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A 12-Week Maintenance Therapy with a New Prepared Viscous Budesonide in Pediatric Eosinophilic Esophagitis

  • Salvatore OlivaEmail author
  • Danilo Rossetti
  • Paola Papoff
  • Antonio Tiberti
  • Saverio Mallardo
  • Danila Volpe
  • Cosimo Ruggiero
  • Giusy Russo
  • Debora Vezzoli
  • Sara Isoldi
  • Salvatore Cucchiara
Open Access
Original Article
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Abstract

Background

A new prepared oral viscous budesonide (PVB) has been effective in inducing clinical and histological remission in pediatric eosinophilic esophagitis (EoE).

Aims

To evaluate the efficacy of a 12-week maintenance therapy on clinical, endoscopic, and histological remission using half of the dose used in the induction therapy.

Methods

We prospectively enrolled pediatric patients with active EoE. After 12 weeks of induction therapy with PVB (< 150 cm: 2 mg/day; ≥ 150 cm: 4 mg/day) patients received a maintenance dose of half of the dose used in the induction therapy (1 mg or 2 mg) for another 12 weeks. A 12-week follow-up was then performed in all patients after the end of therapy. Endoscopy was performed at weeks 0, 12, 24, and 36. Symptoms, endoscopy, and histology scores were also calculated. Serum cortisol was evaluated during the treatment period.

Results

We enrolled 20 children (15 males; median age 10 years; range 4–17). After the 12-week induction therapy 18 patients (90%) were in remission, with a significant decrease in the median peak of eosinophil count/HPF as well as a marked reduction in clinical, endoscopic, and histological scores (p < 0.01). At the end of the maintenance therapy (week 24), 17 patients (85%) were still in remission, while there were only 9 at week 36 (45%). No significant changes in cortisol levels were observed during the study period.

Conclusions

The 12-week maintenance treatment with the half the dose of PVB was effective in sustaining remission at week 24; however, no reduction in the rate of relapse after suspension of treatment occurred.

Keywords

Eosinophilic esophagitis Oral viscous budesonide Elimination diet Pediatric endoscopy PPIs 

Abbreviations

EoE

Eosinophilic esophagitis

OVB

Oral viscous budesonide

PVB

Prepared viscous budesonide

MII-pH

pH multichannel intraluminal impedance

Introduction

Eosinophilic esophagitis (EoE) is a chronic immune-/antigen-mediated disorder of the esophagus characterized histologically by eosinophil-predominant mucosal inflammation and clinically by symptoms of esophageal dysfunction [1]. Its incidence in children has been increasing and is currently similar to that of pediatric inflammatory bowel disease (IBD) [2]. EoE involves progressive esophageal remodeling that can lead to esophageal dysmotility and strictures, if untreated [3, 4]. Therapeutic targets currently include improvement of symptoms, remission of histopathological features, and prevention of long-term complications. However, no approved therapies for pediatric EoE exist to date [5].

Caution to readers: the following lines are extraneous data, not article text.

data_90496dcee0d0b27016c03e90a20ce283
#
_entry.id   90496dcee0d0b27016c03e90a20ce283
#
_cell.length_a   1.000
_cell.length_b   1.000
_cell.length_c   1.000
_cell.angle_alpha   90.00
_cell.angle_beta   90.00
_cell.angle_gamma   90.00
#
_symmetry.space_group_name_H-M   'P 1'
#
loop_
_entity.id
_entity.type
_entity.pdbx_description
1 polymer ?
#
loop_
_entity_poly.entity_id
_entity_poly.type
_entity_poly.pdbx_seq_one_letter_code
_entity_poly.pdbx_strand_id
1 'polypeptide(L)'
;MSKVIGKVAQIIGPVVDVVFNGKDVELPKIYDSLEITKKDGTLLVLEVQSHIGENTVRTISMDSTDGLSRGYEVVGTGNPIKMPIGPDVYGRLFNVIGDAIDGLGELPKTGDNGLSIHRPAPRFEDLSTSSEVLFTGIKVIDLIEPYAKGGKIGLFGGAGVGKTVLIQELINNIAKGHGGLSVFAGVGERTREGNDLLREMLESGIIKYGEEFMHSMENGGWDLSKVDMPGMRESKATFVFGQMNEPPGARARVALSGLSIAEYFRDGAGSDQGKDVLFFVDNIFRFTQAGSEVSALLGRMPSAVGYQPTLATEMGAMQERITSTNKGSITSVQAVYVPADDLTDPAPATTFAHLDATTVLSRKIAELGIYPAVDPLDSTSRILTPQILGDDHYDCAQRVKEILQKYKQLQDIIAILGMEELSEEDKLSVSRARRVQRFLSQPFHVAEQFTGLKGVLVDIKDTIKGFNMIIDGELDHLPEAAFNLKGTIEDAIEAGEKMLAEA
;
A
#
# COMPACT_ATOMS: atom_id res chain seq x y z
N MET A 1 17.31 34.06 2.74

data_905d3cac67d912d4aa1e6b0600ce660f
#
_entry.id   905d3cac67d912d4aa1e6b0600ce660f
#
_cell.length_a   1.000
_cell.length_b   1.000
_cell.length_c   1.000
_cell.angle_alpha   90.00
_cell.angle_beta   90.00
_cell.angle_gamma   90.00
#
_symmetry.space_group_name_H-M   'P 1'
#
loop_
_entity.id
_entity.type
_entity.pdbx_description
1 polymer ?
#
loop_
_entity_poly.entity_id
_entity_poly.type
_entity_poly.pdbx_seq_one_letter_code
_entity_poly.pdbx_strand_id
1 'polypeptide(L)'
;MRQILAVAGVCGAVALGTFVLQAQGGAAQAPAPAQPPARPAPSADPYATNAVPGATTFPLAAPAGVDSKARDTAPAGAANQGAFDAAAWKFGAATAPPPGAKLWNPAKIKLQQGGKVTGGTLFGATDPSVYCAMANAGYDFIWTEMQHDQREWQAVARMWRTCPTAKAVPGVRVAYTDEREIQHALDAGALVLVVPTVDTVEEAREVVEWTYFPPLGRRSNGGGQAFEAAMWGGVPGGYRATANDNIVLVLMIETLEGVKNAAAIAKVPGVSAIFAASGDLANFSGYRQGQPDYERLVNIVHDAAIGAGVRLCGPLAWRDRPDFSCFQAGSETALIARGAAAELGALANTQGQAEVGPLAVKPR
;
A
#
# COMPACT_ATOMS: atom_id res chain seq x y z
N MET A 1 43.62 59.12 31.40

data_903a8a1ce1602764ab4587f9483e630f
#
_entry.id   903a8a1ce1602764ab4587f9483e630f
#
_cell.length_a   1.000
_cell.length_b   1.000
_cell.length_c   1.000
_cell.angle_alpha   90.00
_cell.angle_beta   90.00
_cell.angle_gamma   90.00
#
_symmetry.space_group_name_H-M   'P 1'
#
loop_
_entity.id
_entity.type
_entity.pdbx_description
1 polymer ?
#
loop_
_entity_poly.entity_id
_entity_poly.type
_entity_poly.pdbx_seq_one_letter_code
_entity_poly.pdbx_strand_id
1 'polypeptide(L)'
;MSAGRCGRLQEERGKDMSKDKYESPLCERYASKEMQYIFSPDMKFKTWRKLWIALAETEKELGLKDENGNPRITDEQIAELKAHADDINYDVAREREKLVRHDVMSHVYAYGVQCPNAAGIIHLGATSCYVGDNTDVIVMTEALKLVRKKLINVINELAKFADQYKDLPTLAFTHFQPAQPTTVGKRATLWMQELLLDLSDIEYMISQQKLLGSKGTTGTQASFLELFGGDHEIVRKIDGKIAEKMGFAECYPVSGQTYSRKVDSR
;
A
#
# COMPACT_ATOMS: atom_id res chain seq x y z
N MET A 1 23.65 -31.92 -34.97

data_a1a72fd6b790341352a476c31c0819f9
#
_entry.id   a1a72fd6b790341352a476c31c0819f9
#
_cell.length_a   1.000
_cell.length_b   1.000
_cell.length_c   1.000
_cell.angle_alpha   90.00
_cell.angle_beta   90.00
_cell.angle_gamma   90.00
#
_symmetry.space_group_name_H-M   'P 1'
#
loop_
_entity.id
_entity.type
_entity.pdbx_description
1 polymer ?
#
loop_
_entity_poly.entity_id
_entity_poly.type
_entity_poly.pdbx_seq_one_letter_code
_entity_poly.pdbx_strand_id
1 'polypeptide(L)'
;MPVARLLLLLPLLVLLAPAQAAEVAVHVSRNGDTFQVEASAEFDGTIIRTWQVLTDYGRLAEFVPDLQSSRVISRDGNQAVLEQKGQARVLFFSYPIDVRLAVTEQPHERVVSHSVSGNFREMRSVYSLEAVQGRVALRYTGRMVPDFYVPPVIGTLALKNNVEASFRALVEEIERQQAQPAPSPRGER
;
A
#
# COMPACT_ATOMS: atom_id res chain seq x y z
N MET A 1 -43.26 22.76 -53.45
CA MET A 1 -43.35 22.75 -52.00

Because of the chronic course of the disease, with a tendency to relapse within a few months after therapy withdrawal and to develop progressive fibrosis over time [6, 7], long-term therapy for EoE is needed. Although diet is widely seen as a valuable maintenance strategy in pediatric EoE [8], its long-term tolerance by children has been challenged [9]. Topical corticosteroids have been shown to be effective in children, as demonstrated by several studies, but their efficacy or safety profile for chronic use is still in infancy [10]. A few studies have demonstrated that a maintenance therapy with swallowed fluticasone in children leads to a sustained improvement of eosinophilic infiltrations of the esophagus [11, 12]. Long-term efficacy of oral viscous budesonide (OVB) has been assessed only in adults, and no data are available in pediatric patients [13, 14]. OVB is actually considered more effective than the nebulized suspension, due to the more prolonged esophageal mucosal contact time [15]. Unfortunately, no OVB specifically designed and approved for esophageal drug therapy is currently available, and options are limited to off-label administering of nebulized budesonide mixed with slurry sweeteners [16]. This leads to a histological non-response rate ranging from 25 to 50% in clinical trials and presumably even higher in the real world [17]. Recently, we have demonstrated the efficacy of a new prepared formulation of OVB (PVB) in inducing remission of pediatric EoE [18]. In this study, we aimed to determine the efficacy of PVB in a 12-week maintenance phase (using a 50% dose reduction from the induction dose) to sustain remission of pediatric EoE. The improvement in symptom, endoscopy, and histology scores, as well as the safety profile of this formulation was evaluated.

Materials and Methods

Study Design